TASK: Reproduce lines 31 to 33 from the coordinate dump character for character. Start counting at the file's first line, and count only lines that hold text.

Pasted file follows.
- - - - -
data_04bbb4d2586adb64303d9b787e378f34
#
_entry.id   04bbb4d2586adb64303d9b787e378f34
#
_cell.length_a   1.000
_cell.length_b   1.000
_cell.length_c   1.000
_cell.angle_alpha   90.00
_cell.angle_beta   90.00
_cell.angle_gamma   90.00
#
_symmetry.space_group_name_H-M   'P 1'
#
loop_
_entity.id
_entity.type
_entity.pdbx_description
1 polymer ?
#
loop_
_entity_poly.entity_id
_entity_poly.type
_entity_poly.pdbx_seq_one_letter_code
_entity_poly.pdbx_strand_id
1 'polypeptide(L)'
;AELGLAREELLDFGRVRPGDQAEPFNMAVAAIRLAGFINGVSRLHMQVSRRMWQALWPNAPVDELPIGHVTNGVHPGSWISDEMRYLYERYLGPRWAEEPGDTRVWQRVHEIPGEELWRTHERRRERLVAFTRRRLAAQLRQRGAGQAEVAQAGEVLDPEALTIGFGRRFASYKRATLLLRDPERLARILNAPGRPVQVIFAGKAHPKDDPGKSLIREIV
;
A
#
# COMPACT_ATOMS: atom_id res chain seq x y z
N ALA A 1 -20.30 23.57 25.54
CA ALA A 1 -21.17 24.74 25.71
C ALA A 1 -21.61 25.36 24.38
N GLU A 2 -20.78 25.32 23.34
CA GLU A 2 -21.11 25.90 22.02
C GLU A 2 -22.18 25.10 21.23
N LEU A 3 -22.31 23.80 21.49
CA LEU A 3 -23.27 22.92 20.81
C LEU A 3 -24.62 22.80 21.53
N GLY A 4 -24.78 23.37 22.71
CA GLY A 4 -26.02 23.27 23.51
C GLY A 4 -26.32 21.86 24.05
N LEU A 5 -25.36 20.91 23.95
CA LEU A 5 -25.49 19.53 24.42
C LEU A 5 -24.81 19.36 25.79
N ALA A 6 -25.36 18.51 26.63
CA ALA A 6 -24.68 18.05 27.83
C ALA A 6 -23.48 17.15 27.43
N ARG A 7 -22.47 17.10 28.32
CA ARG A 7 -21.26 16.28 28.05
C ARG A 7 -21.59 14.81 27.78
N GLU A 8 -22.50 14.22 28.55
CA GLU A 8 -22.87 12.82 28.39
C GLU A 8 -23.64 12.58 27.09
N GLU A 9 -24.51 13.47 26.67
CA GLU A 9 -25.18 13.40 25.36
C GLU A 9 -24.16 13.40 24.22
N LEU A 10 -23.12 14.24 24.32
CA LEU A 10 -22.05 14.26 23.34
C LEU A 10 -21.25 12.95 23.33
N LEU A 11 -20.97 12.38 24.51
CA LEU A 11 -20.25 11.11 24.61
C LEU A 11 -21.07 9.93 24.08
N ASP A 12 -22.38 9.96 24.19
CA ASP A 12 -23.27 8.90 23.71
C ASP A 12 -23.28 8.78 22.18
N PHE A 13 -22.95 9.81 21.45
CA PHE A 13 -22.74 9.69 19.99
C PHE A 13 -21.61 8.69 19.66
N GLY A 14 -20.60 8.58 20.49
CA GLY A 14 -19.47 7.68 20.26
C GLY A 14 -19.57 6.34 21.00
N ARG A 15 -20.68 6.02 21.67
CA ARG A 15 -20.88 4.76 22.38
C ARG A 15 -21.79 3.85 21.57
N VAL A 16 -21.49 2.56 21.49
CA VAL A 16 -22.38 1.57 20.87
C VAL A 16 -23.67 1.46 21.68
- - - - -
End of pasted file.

N ALA A 1 -20.30 23.57 25.54
CA ALA A 1 -21.17 24.74 25.71
C ALA A 1 -21.61 25.36 24.38